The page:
How does the cross make one a Christian?
Just as the Jewish priests had to use the blood of sacrificed animals in order to be ritually pure, one has to use the sacrifice of Christ on the cross.
Submitting to Christ means following His teaching and His commands, and that requires the participation of an entire person: it means changing whatever needs to be changed to align your life according to His, and it typically includes requisite changes in belief, behavior, perception, and priorities.
Followers of Christ are called disciples, and as the root of the word “disciple” is the same as the word “discipline,” it implies that the Christian life requires discipline to be enacted, because it isn’t easy.
Effort has become a dirty word for many Christians because there is a temptation to view effort as a way of earning brownie points with God; as a way of feeling like you are earning God’s love and approval, or as a way of making you feel like you are better than others.
None of those are right.
Effort is integral to the Christian life, just not in those ways, not at the expense of grace, and not with an understanding that all “your” effort must come from you (it ought to come from your reliance on the power of God).
Many people avoid Christianity due to the perception that it’s just this massive list of “thou shalt nots” that sucks the joy out of life.
Unfortunately this is also how numerous Christians understand their faith, and it’s an easy mindset to fall into.
But the way Jesus interacted with people proclaimed – and the Good News (Gospel) He came to declare is – GOD LOVES YOU.
Yes, you. And me. And He accepts you JUST AS YOU ARE. No conditions. Unmerited grace and love.
That doesn’t mean God approves of everything we do, every lifestyle we live, every choice we make, or anything like that.
But it means despite all that, regardless of how broken we are, He LOVES and ACCEPTS us. And He is waiting for us to run to Him. Everything else is built off this foundation.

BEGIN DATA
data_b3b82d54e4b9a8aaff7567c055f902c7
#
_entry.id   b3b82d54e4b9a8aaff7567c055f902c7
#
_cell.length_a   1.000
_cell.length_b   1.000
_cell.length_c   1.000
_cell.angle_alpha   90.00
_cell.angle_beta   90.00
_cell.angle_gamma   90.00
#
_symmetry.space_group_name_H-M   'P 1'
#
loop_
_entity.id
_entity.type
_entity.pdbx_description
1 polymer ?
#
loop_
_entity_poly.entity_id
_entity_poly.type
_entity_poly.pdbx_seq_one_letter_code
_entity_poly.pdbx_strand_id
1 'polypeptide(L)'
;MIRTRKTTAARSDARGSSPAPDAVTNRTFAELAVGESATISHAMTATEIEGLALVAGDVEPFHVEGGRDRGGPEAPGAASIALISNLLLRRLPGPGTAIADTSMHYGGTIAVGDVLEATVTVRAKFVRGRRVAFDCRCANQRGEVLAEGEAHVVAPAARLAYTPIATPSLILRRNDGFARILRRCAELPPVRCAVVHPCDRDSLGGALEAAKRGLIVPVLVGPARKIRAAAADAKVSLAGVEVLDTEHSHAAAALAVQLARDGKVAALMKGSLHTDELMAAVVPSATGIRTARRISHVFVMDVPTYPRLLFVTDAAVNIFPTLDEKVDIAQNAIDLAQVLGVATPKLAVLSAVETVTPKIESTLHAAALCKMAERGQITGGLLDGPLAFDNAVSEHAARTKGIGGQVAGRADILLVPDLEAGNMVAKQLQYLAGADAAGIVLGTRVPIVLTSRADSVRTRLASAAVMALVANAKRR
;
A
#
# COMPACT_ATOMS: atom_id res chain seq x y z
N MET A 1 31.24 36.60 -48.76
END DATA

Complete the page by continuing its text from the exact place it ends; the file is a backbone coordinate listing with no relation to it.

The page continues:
That’s the basic gist of Christianity.
I’m not primarily trying to convince anyone to become a Christian – not that I’m opposed, but that’s not my main point.
Being a Christian is a hard thing to choose even if one can see good reasons to do so, because giving up control of your life and submitting to someone else, even if that someone else is the God who loves and accepts you unconditionally, is quite difficult, and it’s something we all struggle with.
My life is a constant tug-of-war between me relinquishing control to God and yanking it back.
I think the Christian perception of humanity is a valuable one even if a person chooses not to be a Christian.
I hope the portrait presented here is one that people could look at and say, “that’s a good way of choosing to view human identity, even if I don’t agree with all the details.”
That view in a nutshell: all humans are intrinsically priceless. Our identity is found in our worth as humans, not in any other secondary personal factors (race, gender, age, religion, sexuality, nationality, political orientations, careers, income levels, etc.).
That’s pretty much it, really.
This is increasingly not the perception of society, which is embracing a kind of naturalistic mindset.
Our culture lauds the ideal of the individual who is always questioning, skeptical and not trusting; the individual who – in a very Nietzschian way – bucks group-think and creates his or her own reality and identity (which, ironically, becomes its own kind of group-think, demonstrating that we’re all drinking Kool Aid; the question is, “Whose are we drinking?”).